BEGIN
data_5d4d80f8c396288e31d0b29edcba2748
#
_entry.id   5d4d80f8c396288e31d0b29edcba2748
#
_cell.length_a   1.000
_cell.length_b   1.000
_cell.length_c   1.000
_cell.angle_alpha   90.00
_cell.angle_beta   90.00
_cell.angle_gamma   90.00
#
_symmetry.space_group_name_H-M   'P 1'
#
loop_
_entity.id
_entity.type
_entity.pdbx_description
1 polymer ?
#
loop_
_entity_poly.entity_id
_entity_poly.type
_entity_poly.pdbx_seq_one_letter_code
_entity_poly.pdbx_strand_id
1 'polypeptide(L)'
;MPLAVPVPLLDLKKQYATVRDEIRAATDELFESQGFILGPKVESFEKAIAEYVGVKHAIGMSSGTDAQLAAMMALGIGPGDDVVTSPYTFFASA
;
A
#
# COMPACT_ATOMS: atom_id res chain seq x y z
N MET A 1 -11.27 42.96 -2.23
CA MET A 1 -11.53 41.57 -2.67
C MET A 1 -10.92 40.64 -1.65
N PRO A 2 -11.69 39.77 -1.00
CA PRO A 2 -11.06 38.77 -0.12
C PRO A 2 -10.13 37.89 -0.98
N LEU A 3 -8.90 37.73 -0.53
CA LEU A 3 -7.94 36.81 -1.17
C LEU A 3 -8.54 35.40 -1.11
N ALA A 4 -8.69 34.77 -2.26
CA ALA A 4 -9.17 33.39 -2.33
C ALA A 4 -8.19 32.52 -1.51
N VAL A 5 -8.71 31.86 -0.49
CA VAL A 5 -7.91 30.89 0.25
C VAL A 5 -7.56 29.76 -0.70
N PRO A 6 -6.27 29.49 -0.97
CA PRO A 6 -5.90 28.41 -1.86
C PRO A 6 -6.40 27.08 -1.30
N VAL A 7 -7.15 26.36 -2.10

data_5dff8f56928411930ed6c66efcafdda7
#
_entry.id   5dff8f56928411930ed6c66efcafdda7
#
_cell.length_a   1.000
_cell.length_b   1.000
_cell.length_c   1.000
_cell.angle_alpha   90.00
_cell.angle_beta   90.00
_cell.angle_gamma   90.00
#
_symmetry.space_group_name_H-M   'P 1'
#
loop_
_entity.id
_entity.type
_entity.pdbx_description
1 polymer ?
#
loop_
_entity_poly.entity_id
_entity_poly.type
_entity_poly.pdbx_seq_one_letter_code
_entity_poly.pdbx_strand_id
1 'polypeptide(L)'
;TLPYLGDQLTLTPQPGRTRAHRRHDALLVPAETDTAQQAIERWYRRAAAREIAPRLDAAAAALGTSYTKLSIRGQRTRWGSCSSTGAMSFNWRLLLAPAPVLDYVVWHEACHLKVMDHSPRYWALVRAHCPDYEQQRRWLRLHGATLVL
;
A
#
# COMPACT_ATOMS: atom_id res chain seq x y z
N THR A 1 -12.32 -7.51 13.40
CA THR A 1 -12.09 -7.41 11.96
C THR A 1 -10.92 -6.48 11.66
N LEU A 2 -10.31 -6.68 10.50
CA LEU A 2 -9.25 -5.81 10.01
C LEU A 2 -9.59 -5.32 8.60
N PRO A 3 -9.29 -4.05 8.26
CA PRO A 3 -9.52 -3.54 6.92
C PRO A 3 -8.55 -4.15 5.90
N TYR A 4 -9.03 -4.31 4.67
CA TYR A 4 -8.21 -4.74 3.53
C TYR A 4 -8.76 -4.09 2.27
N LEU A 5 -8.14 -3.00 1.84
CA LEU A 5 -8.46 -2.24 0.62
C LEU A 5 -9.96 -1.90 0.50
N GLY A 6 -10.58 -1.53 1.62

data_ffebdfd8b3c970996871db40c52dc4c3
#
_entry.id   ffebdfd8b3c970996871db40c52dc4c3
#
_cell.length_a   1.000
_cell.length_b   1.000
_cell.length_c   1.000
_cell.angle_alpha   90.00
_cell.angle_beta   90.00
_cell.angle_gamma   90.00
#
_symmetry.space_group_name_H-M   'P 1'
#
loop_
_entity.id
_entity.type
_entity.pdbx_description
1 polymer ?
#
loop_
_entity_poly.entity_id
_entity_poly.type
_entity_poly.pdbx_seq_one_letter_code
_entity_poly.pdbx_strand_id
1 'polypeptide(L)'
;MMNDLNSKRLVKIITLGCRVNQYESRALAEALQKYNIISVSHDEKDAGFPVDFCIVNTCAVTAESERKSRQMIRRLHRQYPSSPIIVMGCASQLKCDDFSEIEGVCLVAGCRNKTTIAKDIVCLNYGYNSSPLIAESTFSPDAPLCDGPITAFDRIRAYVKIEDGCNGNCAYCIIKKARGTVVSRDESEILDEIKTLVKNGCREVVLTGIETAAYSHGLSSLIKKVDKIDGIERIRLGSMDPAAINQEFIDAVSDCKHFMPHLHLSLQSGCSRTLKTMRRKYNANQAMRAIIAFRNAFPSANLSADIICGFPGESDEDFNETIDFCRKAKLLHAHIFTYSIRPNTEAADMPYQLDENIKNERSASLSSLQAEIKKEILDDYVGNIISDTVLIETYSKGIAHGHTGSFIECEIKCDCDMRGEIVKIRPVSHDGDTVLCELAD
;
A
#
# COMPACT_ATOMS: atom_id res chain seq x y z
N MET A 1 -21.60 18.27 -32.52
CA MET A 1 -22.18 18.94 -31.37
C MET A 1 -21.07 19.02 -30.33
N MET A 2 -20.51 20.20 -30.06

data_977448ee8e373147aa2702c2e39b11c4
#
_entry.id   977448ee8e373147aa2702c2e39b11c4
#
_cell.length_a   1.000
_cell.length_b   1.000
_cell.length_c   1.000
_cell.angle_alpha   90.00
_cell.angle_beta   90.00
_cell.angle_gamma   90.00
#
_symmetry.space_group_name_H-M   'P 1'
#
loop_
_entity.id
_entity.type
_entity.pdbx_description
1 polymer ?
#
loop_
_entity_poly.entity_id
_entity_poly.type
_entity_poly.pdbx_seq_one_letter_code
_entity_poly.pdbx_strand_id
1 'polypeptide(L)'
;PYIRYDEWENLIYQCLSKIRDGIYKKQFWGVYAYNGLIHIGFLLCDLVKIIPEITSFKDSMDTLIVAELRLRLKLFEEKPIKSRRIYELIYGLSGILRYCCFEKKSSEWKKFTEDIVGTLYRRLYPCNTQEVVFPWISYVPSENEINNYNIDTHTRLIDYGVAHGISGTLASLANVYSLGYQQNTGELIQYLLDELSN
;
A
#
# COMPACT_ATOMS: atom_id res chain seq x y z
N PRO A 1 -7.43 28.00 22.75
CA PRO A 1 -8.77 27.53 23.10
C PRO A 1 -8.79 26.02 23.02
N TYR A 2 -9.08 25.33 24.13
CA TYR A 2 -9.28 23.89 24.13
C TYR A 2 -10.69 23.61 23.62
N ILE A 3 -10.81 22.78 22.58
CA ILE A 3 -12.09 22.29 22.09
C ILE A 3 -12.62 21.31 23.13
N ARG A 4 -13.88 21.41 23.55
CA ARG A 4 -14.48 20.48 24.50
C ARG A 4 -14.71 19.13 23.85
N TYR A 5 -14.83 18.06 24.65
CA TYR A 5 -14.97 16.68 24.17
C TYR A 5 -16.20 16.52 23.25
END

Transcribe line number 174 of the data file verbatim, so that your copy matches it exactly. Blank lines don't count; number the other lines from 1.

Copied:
C TYR A 5 -16.20 16.52 23.25